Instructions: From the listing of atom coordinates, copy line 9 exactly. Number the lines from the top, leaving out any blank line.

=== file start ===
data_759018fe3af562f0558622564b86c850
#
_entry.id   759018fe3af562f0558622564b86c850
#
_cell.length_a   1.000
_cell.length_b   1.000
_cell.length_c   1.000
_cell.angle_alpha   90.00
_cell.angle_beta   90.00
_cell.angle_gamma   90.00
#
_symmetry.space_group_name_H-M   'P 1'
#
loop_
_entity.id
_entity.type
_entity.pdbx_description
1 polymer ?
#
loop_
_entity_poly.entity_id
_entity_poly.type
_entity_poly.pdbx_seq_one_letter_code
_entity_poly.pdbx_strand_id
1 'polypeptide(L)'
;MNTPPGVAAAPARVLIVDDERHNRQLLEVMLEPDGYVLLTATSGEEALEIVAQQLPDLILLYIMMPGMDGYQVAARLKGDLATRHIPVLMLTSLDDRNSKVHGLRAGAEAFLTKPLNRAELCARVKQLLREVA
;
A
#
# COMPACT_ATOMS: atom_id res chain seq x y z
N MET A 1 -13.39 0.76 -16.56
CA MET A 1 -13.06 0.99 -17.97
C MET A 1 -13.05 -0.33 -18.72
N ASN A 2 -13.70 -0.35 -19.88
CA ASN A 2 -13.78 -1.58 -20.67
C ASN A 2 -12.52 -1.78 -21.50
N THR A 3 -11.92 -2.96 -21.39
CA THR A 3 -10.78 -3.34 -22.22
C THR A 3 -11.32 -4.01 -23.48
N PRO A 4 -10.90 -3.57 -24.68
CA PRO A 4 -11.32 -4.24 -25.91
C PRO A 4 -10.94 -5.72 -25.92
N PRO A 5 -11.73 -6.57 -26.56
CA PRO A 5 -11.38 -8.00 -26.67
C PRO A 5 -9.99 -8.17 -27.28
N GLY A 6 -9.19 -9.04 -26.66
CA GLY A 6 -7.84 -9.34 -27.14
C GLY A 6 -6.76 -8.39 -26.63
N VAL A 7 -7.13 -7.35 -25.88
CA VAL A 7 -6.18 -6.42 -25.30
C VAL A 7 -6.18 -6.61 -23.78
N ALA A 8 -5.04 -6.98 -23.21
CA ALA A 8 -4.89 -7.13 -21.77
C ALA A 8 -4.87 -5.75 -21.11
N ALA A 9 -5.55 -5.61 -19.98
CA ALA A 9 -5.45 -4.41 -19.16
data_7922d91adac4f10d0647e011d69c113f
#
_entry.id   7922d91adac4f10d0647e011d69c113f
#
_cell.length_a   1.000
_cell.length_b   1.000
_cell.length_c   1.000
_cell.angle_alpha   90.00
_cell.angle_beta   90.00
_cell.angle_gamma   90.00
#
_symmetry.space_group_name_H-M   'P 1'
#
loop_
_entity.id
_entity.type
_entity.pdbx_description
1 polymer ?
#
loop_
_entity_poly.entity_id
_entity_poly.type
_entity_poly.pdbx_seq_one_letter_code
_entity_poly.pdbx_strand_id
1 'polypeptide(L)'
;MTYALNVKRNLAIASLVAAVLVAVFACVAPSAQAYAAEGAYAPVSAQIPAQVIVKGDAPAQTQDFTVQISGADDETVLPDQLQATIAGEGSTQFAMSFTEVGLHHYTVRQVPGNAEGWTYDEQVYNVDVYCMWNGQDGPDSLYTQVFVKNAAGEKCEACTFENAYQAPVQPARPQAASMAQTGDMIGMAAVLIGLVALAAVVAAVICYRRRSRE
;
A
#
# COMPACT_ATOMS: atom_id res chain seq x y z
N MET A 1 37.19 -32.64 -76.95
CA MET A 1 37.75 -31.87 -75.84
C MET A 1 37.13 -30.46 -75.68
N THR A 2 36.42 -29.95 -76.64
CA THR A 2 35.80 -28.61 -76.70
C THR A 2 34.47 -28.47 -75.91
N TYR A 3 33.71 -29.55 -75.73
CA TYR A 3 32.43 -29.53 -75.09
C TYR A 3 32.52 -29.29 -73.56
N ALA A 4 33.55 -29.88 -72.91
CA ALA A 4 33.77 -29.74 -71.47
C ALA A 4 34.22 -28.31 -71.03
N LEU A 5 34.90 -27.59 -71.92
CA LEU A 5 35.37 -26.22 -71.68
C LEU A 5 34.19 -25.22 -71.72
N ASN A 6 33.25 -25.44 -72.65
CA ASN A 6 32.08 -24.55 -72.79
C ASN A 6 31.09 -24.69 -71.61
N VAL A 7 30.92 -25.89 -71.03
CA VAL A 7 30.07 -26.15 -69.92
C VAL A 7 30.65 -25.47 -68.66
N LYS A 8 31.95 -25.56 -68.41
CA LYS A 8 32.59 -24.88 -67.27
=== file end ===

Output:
_cell.angle_beta   90.00